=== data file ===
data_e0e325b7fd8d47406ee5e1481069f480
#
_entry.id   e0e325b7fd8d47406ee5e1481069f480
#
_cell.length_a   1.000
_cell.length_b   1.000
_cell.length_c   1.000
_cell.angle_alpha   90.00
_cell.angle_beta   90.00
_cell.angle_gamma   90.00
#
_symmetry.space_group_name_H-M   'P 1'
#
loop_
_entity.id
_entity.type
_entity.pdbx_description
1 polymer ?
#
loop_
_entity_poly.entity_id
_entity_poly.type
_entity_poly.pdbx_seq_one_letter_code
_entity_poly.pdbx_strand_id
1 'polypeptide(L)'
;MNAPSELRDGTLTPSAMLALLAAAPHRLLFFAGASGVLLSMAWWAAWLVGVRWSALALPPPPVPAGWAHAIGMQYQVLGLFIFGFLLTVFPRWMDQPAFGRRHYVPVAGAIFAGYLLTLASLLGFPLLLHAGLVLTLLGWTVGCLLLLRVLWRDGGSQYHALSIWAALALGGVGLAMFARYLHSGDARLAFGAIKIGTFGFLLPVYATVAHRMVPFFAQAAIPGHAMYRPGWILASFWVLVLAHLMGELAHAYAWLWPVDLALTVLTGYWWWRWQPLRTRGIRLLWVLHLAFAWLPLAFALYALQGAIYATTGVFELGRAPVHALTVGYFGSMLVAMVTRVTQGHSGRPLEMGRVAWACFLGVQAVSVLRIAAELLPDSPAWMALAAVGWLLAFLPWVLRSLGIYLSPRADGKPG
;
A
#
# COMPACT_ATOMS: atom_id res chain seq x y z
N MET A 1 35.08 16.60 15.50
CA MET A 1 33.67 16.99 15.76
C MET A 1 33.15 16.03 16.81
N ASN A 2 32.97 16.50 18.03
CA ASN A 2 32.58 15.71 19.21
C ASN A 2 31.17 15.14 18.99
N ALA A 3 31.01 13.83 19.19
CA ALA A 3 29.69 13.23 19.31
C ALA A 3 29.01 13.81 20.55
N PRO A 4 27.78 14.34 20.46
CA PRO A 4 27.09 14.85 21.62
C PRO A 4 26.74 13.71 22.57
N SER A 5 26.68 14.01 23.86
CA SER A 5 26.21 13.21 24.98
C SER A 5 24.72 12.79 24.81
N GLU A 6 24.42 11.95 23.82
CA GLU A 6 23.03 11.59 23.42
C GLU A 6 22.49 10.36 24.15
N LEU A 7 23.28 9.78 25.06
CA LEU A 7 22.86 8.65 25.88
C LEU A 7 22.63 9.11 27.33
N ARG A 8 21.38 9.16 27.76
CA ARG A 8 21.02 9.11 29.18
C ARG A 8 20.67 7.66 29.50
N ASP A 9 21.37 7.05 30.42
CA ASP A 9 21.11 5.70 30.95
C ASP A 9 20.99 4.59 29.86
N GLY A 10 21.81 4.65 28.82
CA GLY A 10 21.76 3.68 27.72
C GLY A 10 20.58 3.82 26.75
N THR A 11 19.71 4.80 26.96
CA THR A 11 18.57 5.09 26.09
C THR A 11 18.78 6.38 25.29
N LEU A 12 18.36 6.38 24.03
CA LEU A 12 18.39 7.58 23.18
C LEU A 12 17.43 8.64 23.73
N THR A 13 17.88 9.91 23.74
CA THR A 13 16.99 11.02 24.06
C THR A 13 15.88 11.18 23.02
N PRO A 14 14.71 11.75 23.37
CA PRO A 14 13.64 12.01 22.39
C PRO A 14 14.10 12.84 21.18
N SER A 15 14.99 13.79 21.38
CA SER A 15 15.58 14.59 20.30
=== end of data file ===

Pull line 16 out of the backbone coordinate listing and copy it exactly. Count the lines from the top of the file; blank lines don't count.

_entity.type